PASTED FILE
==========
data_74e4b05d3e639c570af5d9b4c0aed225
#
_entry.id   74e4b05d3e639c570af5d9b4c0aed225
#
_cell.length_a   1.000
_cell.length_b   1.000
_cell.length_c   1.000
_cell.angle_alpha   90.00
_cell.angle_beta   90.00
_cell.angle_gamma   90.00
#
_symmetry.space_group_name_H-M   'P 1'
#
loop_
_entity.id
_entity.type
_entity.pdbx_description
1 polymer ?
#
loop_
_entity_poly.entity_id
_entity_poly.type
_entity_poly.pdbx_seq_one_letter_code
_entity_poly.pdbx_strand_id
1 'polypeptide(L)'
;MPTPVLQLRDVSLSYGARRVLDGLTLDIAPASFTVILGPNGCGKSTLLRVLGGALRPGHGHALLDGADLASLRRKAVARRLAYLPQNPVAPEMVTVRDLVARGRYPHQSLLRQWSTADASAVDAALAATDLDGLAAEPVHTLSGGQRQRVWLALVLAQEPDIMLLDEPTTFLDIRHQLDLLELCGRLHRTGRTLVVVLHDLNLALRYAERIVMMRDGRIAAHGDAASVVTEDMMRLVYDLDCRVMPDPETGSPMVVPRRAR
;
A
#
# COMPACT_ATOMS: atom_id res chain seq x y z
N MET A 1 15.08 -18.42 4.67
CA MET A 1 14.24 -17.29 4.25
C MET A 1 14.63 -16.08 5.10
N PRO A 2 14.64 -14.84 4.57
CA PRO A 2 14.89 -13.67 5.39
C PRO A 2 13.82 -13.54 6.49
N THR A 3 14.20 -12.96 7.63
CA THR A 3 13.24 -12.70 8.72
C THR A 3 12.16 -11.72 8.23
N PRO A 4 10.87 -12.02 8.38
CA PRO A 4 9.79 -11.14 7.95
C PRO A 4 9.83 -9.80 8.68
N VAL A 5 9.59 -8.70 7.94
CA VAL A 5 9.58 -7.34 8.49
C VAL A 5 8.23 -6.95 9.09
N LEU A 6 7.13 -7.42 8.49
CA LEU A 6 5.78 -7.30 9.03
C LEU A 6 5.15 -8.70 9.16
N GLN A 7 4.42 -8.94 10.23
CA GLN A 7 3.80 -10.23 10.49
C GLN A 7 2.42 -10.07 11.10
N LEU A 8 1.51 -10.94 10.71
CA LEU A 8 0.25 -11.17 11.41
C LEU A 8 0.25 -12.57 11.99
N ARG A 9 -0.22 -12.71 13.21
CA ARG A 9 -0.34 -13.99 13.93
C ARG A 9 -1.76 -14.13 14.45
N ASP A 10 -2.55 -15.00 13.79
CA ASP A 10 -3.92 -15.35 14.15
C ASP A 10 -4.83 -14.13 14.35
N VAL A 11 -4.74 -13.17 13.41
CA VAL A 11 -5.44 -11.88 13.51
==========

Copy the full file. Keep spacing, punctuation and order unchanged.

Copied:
data_74e4b05d3e639c570af5d9b4c0aed225
#
_entry.id   74e4b05d3e639c570af5d9b4c0aed225
#
_cell.length_a   1.000
_cell.length_b   1.000
_cell.length_c   1.000
_cell.angle_alpha   90.00
_cell.angle_beta   90.00
_cell.angle_gamma   90.00
#
_symmetry.space_group_name_H-M   'P 1'
#
loop_
_entity.id
_entity.type
_entity.pdbx_description
1 polymer ?
#
loop_
_entity_poly.entity_id
_entity_poly.type
_entity_poly.pdbx_seq_one_letter_code
_entity_poly.pdbx_strand_id
1 'polypeptide(L)'
;MPTPVLQLRDVSLSYGARRVLDGLTLDIAPASFTVILGPNGCGKSTLLRVLGGALRPGHGHALLDGADLASLRRKAVARRLAYLPQNPVAPEMVTVRDLVARGRYPHQSLLRQWSTADASAVDAALAATDLDGLAAEPVHTLSGGQRQRVWLALVLAQEPDIMLLDEPTTFLDIRHQLDLLELCGRLHRTGRTLVVVLHDLNLALRYAERIVMMRDGRIAAHGDAASVVTEDMMRLVYDLDCRVMPDPETGSPMVVPRRAR
;
A
#
# COMPACT_ATOMS: atom_id res chain seq x y z
N MET A 1 15.08 -18.42 4.67
CA MET A 1 14.24 -17.29 4.25
C MET A 1 14.63 -16.08 5.10
N PRO A 2 14.64 -14.84 4.57
CA PRO A 2 14.89 -13.67 5.39
C PRO A 2 13.82 -13.54 6.49
N THR A 3 14.20 -12.96 7.63
CA THR A 3 13.24 -12.70 8.72
C THR A 3 12.16 -11.72 8.23
N PRO A 4 10.87 -12.02 8.38
CA PRO A 4 9.79 -11.14 7.95
C PRO A 4 9.83 -9.80 8.68
N VAL A 5 9.59 -8.70 7.94
CA VAL A 5 9.58 -7.34 8.49
C VAL A 5 8.23 -6.95 9.09
N LEU A 6 7.13 -7.42 8.49
CA LEU A 6 5.78 -7.30 9.03
C LEU A 6 5.15 -8.70 9.16
N GLN A 7 4.42 -8.94 10.23
CA GLN A 7 3.80 -10.23 10.49
C GLN A 7 2.42 -10.07 11.10
N LEU A 8 1.51 -10.94 10.71
CA LEU A 8 0.25 -11.17 11.41
C LEU A 8 0.25 -12.57 11.99
N ARG A 9 -0.22 -12.71 13.21
CA ARG A 9 -0.34 -13.99 13.93
C ARG A 9 -1.76 -14.13 14.45
N ASP A 10 -2.55 -15.00 13.79
CA ASP A 10 -3.92 -15.35 14.15
C ASP A 10 -4.83 -14.13 14.35
N VAL A 11 -4.74 -13.17 13.41
CA VAL A 11 -5.44 -11.88 13.51